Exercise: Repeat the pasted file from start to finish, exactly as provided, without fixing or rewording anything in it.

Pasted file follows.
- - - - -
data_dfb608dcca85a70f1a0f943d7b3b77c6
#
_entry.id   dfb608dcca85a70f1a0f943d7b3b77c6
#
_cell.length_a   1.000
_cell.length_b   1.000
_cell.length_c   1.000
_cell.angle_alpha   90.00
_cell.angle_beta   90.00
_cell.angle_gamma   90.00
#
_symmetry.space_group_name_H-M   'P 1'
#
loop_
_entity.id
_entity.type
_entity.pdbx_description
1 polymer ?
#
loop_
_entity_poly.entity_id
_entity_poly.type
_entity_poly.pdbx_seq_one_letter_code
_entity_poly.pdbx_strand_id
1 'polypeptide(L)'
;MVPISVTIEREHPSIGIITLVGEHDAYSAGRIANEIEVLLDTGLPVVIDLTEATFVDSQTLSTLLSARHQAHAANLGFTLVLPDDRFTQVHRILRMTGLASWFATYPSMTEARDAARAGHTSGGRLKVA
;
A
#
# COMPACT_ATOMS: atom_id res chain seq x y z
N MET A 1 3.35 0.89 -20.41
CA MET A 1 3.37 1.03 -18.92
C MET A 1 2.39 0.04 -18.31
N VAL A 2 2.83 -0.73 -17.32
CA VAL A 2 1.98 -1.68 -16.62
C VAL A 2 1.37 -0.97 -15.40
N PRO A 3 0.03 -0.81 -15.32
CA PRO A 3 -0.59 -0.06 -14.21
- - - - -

data_dfb608dcca85a70f1a0f943d7b3b77c6
#
_entry.id   dfb608dcca85a70f1a0f943d7b3b77c6
#
_cell.length_a   1.000
_cell.length_b   1.000
_cell.length_c   1.000
_cell.angle_alpha   90.00
_cell.angle_beta   90.00
_cell.angle_gamma   90.00
#
_symmetry.space_group_name_H-M   'P 1'
#
loop_
_entity.id
_entity.type
_entity.pdbx_description
1 polymer ?
#
loop_
_entity_poly.entity_id
_entity_poly.type
_entity_poly.pdbx_seq_one_letter_code
_entity_poly.pdbx_strand_id
1 'polypeptide(L)'
;MVPISVTIEREHPSIGIITLVGEHDAYSAGRIANEIEVLLDTGLPVVIDLTEATFVDSQTLSTLLSARHQAHAANLGFTLVLPDDRFTQVHRILRMTGLASWFATYPSMTEARDAARAGHTSGGRLKVA
;
A
#
# COMPACT_ATOMS: atom_id res chain seq x y z
N MET A 1 3.35 0.89 -20.41
CA MET A 1 3.37 1.03 -18.92
C MET A 1 2.39 0.04 -18.31
N VAL A 2 2.83 -0.73 -17.32
CA VAL A 2 1.98 -1.68 -16.62
C VAL A 2 1.37 -0.97 -15.40
N PRO A 3 0.03 -0.81 -15.32
CA PRO A 3 -0.59 -0.06 -14.21